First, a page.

The American media underlined Riyadh’s desire to reduce its dependence on Washington while reporting about Mr Xi’s visit, and the warm welcome he received in Saudi Arabia.
WASHINGTON — The United States is not asking Saudi Arabia to choose between Washington and Beijing, but it does see Chinese President Xi Jinping’s visit to the country as an attempt to exert influence in the region.
The comments came at two separate briefings this week at the White House and the State Department as Mr Xi completed his two-day visit to Saudi Arabia.
”It’s certainly not a surprise that President Xi is travelling around,” John Kirby, spokesperson for the White House National Security Council, told reporters on Wednesday. “We are mindful of the influence that China is trying to grow around the world.”
The State Department, however, was more elaborate. “We are not asking countries to choose between the United States and the People’s Republic of China,” said the department’s spokesperson Ned Price when asked to comment on the visit.
“Our goal is to give countries the most attractive choice and to make the United States the most attractive choice in terms of what we bring to the table.”
Mr Price focused particularly on America’s defence ties with various Middle East countries, adding that no country could match America in the region “when it comes … integrating the defensive capabilities that are so important, so vital to many of our partners across the Middle East”.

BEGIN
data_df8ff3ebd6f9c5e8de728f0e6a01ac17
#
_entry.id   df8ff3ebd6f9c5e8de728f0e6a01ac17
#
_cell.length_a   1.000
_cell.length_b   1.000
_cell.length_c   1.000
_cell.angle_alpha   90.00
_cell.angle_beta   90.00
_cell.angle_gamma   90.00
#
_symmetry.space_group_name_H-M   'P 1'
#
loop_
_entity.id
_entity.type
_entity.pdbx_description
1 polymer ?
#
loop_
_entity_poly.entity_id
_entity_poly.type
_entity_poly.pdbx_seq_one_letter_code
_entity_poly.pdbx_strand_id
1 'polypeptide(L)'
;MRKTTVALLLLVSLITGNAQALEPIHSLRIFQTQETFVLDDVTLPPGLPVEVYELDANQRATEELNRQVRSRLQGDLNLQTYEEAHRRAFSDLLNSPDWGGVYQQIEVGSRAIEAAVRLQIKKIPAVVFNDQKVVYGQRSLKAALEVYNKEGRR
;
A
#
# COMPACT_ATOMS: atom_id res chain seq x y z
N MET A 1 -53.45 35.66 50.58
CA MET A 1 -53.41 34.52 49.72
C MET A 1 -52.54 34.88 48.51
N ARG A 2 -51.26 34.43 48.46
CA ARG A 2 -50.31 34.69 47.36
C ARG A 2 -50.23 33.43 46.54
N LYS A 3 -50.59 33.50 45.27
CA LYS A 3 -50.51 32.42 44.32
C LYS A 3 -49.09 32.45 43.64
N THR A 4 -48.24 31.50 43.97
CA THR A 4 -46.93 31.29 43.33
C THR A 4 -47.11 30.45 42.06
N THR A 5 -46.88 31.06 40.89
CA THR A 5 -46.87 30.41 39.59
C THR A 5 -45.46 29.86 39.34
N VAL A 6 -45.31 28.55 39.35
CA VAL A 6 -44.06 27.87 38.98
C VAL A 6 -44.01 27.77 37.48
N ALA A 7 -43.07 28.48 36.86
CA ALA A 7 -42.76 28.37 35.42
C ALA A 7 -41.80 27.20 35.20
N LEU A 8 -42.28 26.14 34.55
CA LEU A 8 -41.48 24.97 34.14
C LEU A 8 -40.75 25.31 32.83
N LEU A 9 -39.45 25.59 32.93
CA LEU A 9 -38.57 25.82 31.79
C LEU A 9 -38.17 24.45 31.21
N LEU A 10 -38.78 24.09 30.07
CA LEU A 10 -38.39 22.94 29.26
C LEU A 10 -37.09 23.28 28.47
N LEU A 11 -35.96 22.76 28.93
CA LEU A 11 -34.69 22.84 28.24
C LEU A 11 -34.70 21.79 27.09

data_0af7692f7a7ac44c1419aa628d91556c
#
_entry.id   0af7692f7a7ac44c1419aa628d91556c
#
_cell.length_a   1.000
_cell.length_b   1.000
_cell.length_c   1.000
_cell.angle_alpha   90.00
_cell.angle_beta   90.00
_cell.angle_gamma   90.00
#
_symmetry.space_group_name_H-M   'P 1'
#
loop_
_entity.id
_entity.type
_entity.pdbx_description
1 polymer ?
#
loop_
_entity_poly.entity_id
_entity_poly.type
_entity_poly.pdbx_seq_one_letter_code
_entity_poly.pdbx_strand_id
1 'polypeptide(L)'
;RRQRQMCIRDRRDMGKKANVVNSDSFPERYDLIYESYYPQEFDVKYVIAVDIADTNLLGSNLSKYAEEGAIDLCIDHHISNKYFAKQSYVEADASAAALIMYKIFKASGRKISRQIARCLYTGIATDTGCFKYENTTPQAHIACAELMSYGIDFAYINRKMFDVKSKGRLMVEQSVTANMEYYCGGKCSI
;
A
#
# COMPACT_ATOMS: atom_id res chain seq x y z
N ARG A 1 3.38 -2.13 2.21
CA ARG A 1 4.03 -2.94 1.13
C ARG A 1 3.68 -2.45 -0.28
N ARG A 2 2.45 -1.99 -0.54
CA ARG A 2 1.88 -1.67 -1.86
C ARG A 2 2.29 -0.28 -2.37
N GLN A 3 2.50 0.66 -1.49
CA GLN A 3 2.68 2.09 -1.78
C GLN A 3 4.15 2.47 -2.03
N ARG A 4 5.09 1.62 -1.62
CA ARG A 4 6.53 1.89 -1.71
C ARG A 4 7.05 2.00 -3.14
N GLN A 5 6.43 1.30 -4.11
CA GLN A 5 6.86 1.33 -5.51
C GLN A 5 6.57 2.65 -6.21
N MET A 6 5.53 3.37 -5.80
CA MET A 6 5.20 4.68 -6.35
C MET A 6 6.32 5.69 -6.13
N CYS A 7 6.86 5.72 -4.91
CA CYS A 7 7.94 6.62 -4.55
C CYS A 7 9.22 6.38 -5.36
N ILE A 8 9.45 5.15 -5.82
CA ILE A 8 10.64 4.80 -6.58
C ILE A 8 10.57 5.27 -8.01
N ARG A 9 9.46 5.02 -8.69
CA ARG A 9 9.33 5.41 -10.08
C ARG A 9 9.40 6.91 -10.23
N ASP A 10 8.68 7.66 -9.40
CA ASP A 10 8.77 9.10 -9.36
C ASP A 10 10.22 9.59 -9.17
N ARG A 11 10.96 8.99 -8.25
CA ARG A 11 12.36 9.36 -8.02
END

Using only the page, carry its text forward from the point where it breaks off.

The American media, however, underlined Riyadh’s desire to reduce its dependence on Washington while reporting about Mr Xi’s visit, and the warm welcome he received in Saudi Arabia.
In an analytical piece on the visit, the Foreign Policy magazine referred to a 2004 interview then-Saudi foreign minister Saud al Faisal gave to a former Washington Post journalist, David Ottaway.
In that interview, Mr Faisal said the US-Saudi relationship wasn’t a “Catholic marriage” where only one wife was allowed; it was a “Muslim marriage” where four wives were permitted. “Saudi Arabia is not seeking divorce from the United States; it is just seeking marriage with other countries,” Mr Ottaway wrote.
The Wall Street Journal noted that the visit allowed the world’s top oil importer to “deepen (its) relations with the top exporter.”
The report pointed out that Xi Jinping and King Salman signed a comprehensive strategic partnership agreement affording Riyadh top-tier status in China’s foreign relations. The two leaders also pledged to visit each other every two years.
The two countries signed dozens of commercial agreements, initially valued at more than $29 billion, in sectors such as clean energy, technology and manufacturing.
Those include setting up a Huawei cloud-computing region, building an electric-vehicle manufacturing plant in Saudi Arabia and supplying green hydrogen batteries for a futuristic Saudi city.
The Foreign Policy, however, noted that Beijing cannot replace Washington on the issue that “matters most to the Saudis: their security in a rough neighbourhood”.
But the report warned that “the days of Riyadh’s monogamous marriage with Washington are probably” over. In today’s Cold War 2.0 and the competition with China and Russia – “not only will Saudis refuse to choose sides, but (are) also likely to move closer to Beijing and Moscow as (their) interests warrant”.
The New York Times noted that Mr Xi’s visit “highlights Beijing’s renewed bid to compete with Washington after years of preoccupation with the pandemic” and that the visit ended the Chinese’s leader’s “diplomatic isolation”.